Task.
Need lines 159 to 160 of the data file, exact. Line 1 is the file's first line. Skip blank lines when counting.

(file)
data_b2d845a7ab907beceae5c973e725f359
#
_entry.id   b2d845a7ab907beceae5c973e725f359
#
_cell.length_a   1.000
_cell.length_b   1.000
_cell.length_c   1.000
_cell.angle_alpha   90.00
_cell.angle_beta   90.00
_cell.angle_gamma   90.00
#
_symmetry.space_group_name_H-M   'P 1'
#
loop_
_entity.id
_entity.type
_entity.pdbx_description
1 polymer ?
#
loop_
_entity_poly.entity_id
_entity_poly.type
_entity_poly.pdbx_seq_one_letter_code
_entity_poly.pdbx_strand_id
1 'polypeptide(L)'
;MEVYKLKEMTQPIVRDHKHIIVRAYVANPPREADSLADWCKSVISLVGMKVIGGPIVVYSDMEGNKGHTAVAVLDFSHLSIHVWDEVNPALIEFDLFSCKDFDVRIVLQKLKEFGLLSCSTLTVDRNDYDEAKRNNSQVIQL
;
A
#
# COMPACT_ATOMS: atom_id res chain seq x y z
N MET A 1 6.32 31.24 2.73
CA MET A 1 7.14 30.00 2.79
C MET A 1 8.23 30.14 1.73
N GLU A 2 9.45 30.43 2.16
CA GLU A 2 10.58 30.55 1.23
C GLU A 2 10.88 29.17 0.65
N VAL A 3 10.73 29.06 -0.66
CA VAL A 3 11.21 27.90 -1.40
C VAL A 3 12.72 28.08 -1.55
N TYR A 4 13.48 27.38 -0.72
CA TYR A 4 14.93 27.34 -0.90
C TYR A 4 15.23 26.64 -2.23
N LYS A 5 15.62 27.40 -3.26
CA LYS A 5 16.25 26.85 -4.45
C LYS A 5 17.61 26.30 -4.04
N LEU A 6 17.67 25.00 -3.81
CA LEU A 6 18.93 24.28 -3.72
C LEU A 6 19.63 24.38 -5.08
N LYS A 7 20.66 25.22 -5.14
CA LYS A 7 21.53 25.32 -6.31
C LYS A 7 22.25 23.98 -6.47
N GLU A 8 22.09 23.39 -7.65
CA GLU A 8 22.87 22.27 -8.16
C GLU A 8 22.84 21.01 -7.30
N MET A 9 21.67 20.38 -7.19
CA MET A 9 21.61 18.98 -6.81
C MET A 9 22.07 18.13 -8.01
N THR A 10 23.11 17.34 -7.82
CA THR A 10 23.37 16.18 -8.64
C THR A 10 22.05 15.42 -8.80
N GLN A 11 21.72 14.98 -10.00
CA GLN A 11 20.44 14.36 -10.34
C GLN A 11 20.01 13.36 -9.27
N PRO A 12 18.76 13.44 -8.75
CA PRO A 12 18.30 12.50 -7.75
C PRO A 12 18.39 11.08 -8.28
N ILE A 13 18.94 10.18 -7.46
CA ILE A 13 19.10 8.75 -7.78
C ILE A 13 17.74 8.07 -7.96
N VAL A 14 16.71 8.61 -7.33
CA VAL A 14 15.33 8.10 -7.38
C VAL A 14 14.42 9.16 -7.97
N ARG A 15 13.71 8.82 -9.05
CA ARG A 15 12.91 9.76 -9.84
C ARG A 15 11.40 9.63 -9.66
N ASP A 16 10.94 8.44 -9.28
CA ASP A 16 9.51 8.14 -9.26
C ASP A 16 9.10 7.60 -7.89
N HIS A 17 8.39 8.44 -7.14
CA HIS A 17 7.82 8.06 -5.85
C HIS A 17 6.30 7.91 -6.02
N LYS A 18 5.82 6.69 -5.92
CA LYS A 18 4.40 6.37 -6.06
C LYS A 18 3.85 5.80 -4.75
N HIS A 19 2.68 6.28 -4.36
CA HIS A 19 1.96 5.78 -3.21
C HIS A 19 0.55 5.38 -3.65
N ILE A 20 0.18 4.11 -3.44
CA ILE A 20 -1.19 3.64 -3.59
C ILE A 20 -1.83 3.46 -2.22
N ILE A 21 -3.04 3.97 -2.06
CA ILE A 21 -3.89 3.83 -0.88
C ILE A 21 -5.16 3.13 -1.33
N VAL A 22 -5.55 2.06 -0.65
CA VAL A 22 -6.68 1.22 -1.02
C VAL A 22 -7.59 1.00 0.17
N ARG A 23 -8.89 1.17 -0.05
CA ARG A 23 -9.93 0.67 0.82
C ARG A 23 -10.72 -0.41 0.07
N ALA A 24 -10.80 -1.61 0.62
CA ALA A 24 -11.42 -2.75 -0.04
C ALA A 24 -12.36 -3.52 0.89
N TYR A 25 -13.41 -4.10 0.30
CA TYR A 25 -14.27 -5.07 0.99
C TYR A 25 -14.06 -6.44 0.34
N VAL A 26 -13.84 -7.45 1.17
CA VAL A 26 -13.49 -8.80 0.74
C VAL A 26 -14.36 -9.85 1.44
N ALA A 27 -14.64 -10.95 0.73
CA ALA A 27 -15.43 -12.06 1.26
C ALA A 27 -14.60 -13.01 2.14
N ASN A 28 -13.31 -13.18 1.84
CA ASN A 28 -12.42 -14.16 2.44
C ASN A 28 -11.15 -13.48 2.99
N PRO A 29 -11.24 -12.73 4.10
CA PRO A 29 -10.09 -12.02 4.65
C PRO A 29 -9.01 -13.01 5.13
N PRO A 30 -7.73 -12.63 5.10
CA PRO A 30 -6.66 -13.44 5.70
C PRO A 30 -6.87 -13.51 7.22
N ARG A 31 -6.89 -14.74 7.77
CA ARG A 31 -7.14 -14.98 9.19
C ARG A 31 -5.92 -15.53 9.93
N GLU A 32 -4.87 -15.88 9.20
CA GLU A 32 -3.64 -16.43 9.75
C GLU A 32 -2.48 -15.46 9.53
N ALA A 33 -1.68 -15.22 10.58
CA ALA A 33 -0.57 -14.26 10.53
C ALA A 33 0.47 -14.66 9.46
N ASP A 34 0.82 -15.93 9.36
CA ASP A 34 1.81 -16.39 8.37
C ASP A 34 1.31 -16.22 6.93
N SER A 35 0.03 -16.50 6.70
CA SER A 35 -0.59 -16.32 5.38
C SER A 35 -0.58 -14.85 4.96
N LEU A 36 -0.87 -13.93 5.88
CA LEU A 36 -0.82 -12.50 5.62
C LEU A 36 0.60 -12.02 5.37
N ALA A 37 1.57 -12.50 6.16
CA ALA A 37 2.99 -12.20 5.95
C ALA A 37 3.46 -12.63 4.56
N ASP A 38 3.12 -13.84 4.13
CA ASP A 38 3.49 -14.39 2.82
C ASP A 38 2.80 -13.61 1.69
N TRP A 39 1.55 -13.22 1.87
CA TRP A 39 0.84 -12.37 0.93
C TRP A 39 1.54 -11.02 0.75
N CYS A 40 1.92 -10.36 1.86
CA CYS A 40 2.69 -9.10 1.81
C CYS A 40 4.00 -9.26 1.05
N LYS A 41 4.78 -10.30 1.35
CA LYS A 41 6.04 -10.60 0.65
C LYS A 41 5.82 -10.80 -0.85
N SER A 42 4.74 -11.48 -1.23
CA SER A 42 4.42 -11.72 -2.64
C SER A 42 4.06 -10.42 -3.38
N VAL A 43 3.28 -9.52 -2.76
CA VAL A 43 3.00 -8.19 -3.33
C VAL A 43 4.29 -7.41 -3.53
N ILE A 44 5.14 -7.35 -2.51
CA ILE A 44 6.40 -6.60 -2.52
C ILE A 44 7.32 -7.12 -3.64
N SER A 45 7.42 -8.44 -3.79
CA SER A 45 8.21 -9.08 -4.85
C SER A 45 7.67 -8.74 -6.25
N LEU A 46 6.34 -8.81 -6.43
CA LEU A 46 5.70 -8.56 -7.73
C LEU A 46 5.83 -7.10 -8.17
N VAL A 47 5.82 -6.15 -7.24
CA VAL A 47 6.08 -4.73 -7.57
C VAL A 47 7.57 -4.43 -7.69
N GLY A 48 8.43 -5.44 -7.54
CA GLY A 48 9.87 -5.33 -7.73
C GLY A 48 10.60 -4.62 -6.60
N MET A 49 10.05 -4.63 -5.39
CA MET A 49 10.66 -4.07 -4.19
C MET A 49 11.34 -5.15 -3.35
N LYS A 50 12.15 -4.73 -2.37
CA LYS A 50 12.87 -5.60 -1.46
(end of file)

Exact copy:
C VAL A 43 4.29 -7.41 -3.53
N ILE A 44 5.14 -7.35 -2.51